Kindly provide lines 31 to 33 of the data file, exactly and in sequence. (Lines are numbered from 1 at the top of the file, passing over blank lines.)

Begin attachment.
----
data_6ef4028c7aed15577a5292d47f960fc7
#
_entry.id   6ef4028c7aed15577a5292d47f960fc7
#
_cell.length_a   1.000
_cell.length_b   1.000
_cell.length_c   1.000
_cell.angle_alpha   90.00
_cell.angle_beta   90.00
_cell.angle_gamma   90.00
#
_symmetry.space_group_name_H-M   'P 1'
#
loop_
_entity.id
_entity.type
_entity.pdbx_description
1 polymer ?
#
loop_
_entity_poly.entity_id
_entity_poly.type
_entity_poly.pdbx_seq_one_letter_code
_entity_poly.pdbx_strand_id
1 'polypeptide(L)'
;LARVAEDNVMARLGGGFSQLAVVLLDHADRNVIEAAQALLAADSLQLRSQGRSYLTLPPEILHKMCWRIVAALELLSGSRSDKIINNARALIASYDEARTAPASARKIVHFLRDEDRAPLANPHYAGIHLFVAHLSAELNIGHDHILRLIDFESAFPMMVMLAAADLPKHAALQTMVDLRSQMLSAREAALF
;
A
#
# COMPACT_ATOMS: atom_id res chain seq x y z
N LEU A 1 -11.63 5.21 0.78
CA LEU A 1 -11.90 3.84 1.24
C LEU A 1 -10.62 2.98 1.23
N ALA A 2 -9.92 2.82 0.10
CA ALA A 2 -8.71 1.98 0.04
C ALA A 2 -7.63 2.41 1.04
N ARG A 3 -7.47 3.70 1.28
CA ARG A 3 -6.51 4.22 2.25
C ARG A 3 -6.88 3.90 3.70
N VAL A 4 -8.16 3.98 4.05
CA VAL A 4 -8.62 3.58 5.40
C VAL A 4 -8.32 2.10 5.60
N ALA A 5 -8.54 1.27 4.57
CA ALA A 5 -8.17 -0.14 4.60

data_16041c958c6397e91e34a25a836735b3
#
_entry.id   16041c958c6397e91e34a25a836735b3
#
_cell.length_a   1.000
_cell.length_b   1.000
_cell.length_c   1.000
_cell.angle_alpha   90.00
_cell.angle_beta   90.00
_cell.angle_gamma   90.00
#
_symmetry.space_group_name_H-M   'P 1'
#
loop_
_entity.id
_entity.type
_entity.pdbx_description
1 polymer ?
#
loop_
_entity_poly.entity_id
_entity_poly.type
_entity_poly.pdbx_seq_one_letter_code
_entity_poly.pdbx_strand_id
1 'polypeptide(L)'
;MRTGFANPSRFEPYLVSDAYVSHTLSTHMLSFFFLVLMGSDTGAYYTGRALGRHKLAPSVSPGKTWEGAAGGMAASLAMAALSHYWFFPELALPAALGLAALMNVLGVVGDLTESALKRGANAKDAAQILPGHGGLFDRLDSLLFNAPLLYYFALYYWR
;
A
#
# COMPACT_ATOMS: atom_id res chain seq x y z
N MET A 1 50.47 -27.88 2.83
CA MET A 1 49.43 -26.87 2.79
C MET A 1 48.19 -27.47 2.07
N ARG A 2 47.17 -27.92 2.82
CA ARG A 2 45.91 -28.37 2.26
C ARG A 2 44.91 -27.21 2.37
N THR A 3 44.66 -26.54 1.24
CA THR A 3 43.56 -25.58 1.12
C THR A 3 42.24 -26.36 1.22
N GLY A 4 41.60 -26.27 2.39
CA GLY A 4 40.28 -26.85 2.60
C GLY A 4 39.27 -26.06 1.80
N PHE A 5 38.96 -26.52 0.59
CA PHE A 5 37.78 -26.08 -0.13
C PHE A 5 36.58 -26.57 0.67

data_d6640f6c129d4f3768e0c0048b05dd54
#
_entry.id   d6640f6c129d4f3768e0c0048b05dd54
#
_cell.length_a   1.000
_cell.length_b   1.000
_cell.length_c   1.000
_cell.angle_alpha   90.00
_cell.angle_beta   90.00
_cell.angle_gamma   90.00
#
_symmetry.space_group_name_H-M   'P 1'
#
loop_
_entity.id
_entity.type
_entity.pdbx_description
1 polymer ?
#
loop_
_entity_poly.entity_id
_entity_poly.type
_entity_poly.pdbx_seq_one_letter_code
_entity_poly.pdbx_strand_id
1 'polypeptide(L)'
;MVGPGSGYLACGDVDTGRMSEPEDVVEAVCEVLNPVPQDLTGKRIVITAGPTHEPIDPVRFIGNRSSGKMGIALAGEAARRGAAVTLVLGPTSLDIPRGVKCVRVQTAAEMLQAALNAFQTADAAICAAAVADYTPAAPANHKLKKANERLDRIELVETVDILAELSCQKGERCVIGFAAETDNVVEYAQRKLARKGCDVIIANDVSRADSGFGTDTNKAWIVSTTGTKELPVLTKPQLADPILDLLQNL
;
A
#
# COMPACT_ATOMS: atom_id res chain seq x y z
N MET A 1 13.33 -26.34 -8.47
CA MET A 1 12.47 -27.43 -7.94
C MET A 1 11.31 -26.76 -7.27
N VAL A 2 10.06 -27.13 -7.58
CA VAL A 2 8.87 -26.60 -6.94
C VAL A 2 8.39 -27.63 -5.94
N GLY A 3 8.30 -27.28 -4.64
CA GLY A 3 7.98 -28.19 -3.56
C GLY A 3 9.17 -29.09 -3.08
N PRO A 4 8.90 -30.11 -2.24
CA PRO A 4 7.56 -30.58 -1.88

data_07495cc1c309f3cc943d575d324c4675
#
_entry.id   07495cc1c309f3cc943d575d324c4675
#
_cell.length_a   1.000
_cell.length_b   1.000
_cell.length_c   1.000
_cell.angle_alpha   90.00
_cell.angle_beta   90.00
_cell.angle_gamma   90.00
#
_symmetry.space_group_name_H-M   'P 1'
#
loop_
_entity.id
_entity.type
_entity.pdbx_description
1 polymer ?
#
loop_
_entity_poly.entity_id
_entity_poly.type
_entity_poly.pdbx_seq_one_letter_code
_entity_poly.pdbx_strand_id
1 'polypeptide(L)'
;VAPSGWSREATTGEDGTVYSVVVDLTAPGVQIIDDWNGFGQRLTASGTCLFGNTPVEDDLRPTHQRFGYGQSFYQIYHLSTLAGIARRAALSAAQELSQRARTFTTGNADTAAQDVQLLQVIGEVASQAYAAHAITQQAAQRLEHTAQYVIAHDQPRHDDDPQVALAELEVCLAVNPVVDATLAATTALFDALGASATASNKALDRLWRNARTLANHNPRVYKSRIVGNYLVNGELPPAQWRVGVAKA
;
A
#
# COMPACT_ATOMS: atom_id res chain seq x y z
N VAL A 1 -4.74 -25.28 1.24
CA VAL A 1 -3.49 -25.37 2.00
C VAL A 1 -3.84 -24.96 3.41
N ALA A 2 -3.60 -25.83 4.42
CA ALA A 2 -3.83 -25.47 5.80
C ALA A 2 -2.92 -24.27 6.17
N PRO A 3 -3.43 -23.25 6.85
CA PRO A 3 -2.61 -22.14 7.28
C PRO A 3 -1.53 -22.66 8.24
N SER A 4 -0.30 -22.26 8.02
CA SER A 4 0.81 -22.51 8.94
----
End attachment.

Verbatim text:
N LEU A 1 -11.63 5.21 0.78
CA LEU A 1 -11.90 3.84 1.24
C LEU A 1 -10.62 2.98 1.23